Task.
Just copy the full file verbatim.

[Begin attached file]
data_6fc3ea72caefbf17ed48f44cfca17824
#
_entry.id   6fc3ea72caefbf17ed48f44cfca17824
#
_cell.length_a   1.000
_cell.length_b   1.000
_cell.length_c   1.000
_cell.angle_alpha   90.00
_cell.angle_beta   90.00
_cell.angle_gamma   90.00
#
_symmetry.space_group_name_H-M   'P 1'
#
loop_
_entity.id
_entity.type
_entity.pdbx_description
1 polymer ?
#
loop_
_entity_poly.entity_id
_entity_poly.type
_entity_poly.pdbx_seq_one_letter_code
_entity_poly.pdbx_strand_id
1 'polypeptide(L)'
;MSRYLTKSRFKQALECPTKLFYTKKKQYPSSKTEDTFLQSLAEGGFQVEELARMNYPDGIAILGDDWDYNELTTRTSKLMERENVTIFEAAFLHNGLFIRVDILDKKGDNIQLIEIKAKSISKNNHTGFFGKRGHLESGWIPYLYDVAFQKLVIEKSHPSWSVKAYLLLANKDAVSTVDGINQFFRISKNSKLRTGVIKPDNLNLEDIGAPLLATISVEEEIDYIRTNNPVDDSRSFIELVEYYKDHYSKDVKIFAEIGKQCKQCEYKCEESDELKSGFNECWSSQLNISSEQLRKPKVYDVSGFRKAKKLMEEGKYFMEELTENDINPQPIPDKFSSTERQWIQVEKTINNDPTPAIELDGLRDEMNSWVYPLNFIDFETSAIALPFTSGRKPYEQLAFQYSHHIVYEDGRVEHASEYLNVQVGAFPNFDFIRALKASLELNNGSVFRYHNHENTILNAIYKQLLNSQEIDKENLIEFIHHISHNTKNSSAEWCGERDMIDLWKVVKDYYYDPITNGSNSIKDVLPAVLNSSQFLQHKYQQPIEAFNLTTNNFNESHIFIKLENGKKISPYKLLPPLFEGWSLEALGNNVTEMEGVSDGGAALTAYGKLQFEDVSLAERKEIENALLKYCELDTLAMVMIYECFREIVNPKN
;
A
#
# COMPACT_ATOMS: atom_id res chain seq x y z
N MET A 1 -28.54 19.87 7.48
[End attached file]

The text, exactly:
data_6fc3ea72caefbf17ed48f44cfca17824
#
_entry.id   6fc3ea72caefbf17ed48f44cfca17824
#
_cell.length_a   1.000
_cell.length_b   1.000
_cell.length_c   1.000
_cell.angle_alpha   90.00
_cell.angle_beta   90.00
_cell.angle_gamma   90.00
#
_symmetry.space_group_name_H-M   'P 1'
#
loop_
_entity.id
_entity.type
_entity.pdbx_description
1 polymer ?
#
loop_
_entity_poly.entity_id
_entity_poly.type
_entity_poly.pdbx_seq_one_letter_code
_entity_poly.pdbx_strand_id
1 'polypeptide(L)'
;MSRYLTKSRFKQALECPTKLFYTKKKQYPSSKTEDTFLQSLAEGGFQVEELARMNYPDGIAILGDDWDYNELTTRTSKLMERENVTIFEAAFLHNGLFIRVDILDKKGDNIQLIEIKAKSISKNNHTGFFGKRGHLESGWIPYLYDVAFQKLVIEKSHPSWSVKAYLLLANKDAVSTVDGINQFFRISKNSKLRTGVIKPDNLNLEDIGAPLLATISVEEEIDYIRTNNPVDDSRSFIELVEYYKDHYSKDVKIFAEIGKQCKQCEYKCEESDELKSGFNECWSSQLNISSEQLRKPKVYDVSGFRKAKKLMEEGKYFMEELTENDINPQPIPDKFSSTERQWIQVEKTINNDPTPAIELDGLRDEMNSWVYPLNFIDFETSAIALPFTSGRKPYEQLAFQYSHHIVYEDGRVEHASEYLNVQVGAFPNFDFIRALKASLELNNGSVFRYHNHENTILNAIYKQLLNSQEIDKENLIEFIHHISHNTKNSSAEWCGERDMIDLWKVVKDYYYDPITNGSNSIKDVLPAVLNSSQFLQHKYQQPIEAFNLTTNNFNESHIFIKLENGKKISPYKLLPPLFEGWSLEALGNNVTEMEGVSDGGAALTAYGKLQFEDVSLAERKEIENALLKYCELDTLAMVMIYECFREIVNPKN
;
A
#
# COMPACT_ATOMS: atom_id res chain seq x y z
N MET A 1 -28.54 19.87 7.48